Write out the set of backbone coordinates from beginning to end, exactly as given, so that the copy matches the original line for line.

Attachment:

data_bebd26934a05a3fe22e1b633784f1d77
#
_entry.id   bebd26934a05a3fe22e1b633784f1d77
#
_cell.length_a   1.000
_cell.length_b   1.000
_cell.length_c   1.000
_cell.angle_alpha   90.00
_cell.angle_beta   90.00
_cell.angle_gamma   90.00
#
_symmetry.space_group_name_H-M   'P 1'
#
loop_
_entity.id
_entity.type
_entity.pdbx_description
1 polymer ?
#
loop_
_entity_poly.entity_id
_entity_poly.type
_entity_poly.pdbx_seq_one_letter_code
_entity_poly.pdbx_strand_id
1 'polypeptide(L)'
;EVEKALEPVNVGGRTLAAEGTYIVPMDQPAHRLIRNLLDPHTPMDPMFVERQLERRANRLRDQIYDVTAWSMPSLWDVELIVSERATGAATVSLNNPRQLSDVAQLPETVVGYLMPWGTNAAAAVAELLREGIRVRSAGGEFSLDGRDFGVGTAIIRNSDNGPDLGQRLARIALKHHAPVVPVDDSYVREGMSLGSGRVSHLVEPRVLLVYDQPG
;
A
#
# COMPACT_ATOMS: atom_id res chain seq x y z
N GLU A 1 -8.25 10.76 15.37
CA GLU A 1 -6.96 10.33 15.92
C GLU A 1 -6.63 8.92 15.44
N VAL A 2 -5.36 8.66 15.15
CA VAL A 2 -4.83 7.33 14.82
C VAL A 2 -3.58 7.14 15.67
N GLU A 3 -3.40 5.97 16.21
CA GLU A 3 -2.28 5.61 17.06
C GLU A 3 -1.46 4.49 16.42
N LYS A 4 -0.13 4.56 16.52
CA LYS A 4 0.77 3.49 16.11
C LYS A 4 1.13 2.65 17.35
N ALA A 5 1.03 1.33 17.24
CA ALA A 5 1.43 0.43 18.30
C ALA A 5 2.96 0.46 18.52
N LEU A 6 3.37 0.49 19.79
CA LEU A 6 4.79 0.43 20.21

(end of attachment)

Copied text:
data_bebd26934a05a3fe22e1b633784f1d77
#
_entry.id   bebd26934a05a3fe22e1b633784f1d77
#
_cell.length_a   1.000
_cell.length_b   1.000
_cell.length_c   1.000
_cell.angle_alpha   90.00
_cell.angle_beta   90.00
_cell.angle_gamma   90.00
#
_symmetry.space_group_name_H-M   'P 1'
#
loop_
_entity.id
_entity.type
_entity.pdbx_description
1 polymer ?
#
loop_
_entity_poly.entity_id
_entity_poly.type
_entity_poly.pdbx_seq_one_letter_code
_entity_poly.pdbx_strand_id
1 'polypeptide(L)'
;EVEKALEPVNVGGRTLAAEGTYIVPMDQPAHRLIRNLLDPHTPMDPMFVERQLERRANRLRDQIYDVTAWSMPSLWDVELIVSERATGAATVSLNNPRQLSDVAQLPETVVGYLMPWGTNAAAAVAELLREGIRVRSAGGEFSLDGRDFGVGTAIIRNSDNGPDLGQRLARIALKHHAPVVPVDDSYVREGMSLGSGRVSHLVEPRVLLVYDQPG
;
A
#
# COMPACT_ATOMS: atom_id res chain seq x y z
N GLU A 1 -8.25 10.76 15.37
CA GLU A 1 -6.96 10.33 15.92
C GLU A 1 -6.63 8.92 15.44
N VAL A 2 -5.36 8.66 15.15
CA VAL A 2 -4.83 7.33 14.82
C VAL A 2 -3.58 7.14 15.67
N GLU A 3 -3.40 5.97 16.21
CA GLU A 3 -2.28 5.61 17.06
C GLU A 3 -1.46 4.49 16.42
N LYS A 4 -0.13 4.56 16.52
CA LYS A 4 0.77 3.49 16.11
C LYS A 4 1.13 2.65 17.35
N ALA A 5 1.03 1.33 17.24
CA ALA A 5 1.43 0.43 18.30
C ALA A 5 2.96 0.46 18.52
N LEU A 6 3.37 0.49 19.79
CA LEU A 6 4.79 0.43 20.21